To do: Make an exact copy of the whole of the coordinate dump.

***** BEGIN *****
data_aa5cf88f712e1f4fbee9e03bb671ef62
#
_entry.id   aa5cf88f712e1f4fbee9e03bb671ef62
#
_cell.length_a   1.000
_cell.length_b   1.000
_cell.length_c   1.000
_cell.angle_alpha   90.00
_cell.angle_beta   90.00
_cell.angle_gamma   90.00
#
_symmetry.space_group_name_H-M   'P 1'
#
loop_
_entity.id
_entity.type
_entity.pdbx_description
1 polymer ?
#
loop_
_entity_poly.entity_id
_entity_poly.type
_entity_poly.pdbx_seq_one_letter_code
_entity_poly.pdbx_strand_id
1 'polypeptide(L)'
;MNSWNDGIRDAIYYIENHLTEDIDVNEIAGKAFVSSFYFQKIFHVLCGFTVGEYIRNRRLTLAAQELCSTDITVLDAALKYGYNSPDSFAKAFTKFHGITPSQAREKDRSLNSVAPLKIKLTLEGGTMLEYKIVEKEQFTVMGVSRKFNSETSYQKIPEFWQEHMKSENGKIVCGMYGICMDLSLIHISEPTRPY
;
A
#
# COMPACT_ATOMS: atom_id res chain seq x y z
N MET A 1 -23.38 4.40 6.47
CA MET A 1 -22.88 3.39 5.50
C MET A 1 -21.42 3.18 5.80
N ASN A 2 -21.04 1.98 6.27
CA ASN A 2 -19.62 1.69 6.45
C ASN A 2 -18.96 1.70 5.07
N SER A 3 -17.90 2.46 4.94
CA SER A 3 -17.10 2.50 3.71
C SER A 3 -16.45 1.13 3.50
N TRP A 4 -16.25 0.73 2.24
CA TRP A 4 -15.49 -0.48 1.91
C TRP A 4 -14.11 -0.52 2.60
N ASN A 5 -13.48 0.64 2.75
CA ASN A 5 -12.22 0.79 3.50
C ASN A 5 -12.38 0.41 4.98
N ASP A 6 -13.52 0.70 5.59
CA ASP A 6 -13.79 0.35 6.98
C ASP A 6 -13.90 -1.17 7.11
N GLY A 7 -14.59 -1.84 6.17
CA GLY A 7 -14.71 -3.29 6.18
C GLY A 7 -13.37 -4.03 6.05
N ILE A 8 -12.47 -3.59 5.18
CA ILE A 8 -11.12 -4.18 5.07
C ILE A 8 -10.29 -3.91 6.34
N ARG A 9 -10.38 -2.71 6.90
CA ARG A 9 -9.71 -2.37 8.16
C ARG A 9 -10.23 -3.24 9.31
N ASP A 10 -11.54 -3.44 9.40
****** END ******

data_aa5cf88f712e1f4fbee9e03bb671ef62
#
_entry.id   aa5cf88f712e1f4fbee9e03bb671ef62
#
_cell.length_a   1.000
_cell.length_b   1.000
_cell.length_c   1.000
_cell.angle_alpha   90.00
_cell.angle_beta   90.00
_cell.angle_gamma   90.00
#
_symmetry.space_group_name_H-M   'P 1'
#
loop_
_entity.id
_entity.type
_entity.pdbx_description
1 polymer ?
#
loop_
_entity_poly.entity_id
_entity_poly.type
_entity_poly.pdbx_seq_one_letter_code
_entity_poly.pdbx_strand_id
1 'polypeptide(L)'
;MNSWNDGIRDAIYYIENHLTEDIDVNEIAGKAFVSSFYFQKIFHVLCGFTVGEYIRNRRLTLAAQELCSTDITVLDAALKYGYNSPDSFAKAFTKFHGITPSQAREKDRSLNSVAPLKIKLTLEGGTMLEYKIVEKEQFTVMGVSRKFNSETSYQKIPEFWQEHMKSENGKIVCGMYGICMDLSLIHISEPTRPY
;
A
#
# COMPACT_ATOMS: atom_id res chain seq x y z
N MET A 1 -23.38 4.40 6.47
CA MET A 1 -22.88 3.39 5.50
C MET A 1 -21.42 3.18 5.80
N ASN A 2 -21.04 1.98 6.27
CA ASN A 2 -19.62 1.69 6.45
C ASN A 2 -18.96 1.70 5.07
N SER A 3 -17.90 2.46 4.94
CA SER A 3 -17.10 2.50 3.71
C SER A 3 -16.45 1.13 3.50
N TRP A 4 -16.25 0.73 2.24
CA TRP A 4 -15.49 -0.48 1.91
C TRP A 4 -14.11 -0.52 2.60
N ASN A 5 -13.48 0.64 2.75
CA ASN A 5 -12.22 0.79 3.50
C ASN A 5 -12.38 0.41 4.98
N ASP A 6 -13.52 0.70 5.59
CA ASP A 6 -13.79 0.35 6.98
C ASP A 6 -13.90 -1.17 7.11
N GLY A 7 -14.59 -1.84 6.17
CA GLY A 7 -14.71 -3.29 6.18
C GLY A 7 -13.37 -4.03 6.05
N ILE A 8 -12.47 -3.59 5.18
CA ILE A 8 -11.12 -4.18 5.07
C ILE A 8 -10.29 -3.91 6.34
N ARG A 9 -10.38 -2.71 6.90
CA ARG A 9 -9.71 -2.37 8.16
C ARG A 9 -10.23 -3.24 9.31
N ASP A 10 -11.54 -3.44 9.40